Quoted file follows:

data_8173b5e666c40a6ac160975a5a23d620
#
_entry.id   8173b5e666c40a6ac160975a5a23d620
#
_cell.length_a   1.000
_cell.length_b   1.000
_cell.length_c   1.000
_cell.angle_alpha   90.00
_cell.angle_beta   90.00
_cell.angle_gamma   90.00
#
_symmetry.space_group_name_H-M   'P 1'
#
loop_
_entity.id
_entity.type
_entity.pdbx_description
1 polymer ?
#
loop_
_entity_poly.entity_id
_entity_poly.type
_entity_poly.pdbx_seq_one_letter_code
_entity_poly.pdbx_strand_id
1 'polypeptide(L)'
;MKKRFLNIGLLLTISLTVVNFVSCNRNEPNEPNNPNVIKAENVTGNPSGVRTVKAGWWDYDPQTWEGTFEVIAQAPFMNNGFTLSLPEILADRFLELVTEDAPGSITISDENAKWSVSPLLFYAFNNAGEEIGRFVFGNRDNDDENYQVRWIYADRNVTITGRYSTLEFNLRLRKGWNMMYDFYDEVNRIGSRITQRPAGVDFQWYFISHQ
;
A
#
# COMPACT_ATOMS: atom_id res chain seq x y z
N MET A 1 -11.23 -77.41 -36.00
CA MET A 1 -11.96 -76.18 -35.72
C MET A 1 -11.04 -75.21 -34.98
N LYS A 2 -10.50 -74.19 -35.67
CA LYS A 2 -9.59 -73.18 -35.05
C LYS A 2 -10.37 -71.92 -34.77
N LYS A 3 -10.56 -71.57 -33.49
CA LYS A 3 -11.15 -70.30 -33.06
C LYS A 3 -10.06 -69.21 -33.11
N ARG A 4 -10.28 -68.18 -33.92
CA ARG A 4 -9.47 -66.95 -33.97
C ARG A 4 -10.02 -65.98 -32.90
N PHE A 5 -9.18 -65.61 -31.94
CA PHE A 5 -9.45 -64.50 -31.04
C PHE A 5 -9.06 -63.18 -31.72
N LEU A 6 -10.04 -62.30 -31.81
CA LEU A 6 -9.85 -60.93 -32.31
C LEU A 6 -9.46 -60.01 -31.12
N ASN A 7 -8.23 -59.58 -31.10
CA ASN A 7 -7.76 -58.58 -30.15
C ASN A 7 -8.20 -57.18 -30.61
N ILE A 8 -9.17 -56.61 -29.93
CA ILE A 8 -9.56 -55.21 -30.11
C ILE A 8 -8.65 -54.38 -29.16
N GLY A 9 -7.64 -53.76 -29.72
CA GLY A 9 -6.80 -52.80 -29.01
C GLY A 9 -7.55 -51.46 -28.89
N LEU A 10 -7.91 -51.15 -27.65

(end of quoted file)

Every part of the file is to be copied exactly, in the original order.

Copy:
data_8173b5e666c40a6ac160975a5a23d620
#
_entry.id   8173b5e666c40a6ac160975a5a23d620
#
_cell.length_a   1.000
_cell.length_b   1.000
_cell.length_c   1.000
_cell.angle_alpha   90.00
_cell.angle_beta   90.00
_cell.angle_gamma   90.00
#
_symmetry.space_group_name_H-M   'P 1'
#
loop_
_entity.id
_entity.type
_entity.pdbx_description
1 polymer ?
#
loop_
_entity_poly.entity_id
_entity_poly.type
_entity_poly.pdbx_seq_one_letter_code
_entity_poly.pdbx_strand_id
1 'polypeptide(L)'
;MKKRFLNIGLLLTISLTVVNFVSCNRNEPNEPNNPNVIKAENVTGNPSGVRTVKAGWWDYDPQTWEGTFEVIAQAPFMNNGFTLSLPEILADRFLELVTEDAPGSITISDENAKWSVSPLLFYAFNNAGEEIGRFVFGNRDNDDENYQVRWIYADRNVTITGRYSTLEFNLRLRKGWNMMYDFYDEVNRIGSRITQRPAGVDFQWYFISHQ
;
A
#
# COMPACT_ATOMS: atom_id res chain seq x y z
N MET A 1 -11.23 -77.41 -36.00
CA MET A 1 -11.96 -76.18 -35.72
C MET A 1 -11.04 -75.21 -34.98
N LYS A 2 -10.50 -74.19 -35.67
CA LYS A 2 -9.59 -73.18 -35.05
C LYS A 2 -10.37 -71.92 -34.77
N LYS A 3 -10.56 -71.57 -33.49
CA LYS A 3 -11.15 -70.30 -33.06
C LYS A 3 -10.06 -69.21 -33.11
N ARG A 4 -10.28 -68.18 -33.92
CA ARG A 4 -9.47 -66.95 -33.97
C ARG A 4 -10.02 -65.98 -32.90
N PHE A 5 -9.18 -65.61 -31.94
CA PHE A 5 -9.45 -64.50 -31.04
C PHE A 5 -9.06 -63.18 -31.72
N LEU A 6 -10.04 -62.30 -31.81
CA LEU A 6 -9.85 -60.93 -32.31
C LEU A 6 -9.46 -60.01 -31.12
N ASN A 7 -8.23 -59.58 -31.10
CA ASN A 7 -7.76 -58.58 -30.15
C ASN A 7 -8.20 -57.18 -30.61
N ILE A 8 -9.17 -56.61 -29.93
CA ILE A 8 -9.56 -55.21 -30.11
C ILE A 8 -8.65 -54.38 -29.16
N GLY A 9 -7.64 -53.76 -29.72
CA GLY A 9 -6.80 -52.80 -29.01
C GLY A 9 -7.55 -51.46 -28.89
N LEU A 10 -7.91 -51.15 -27.65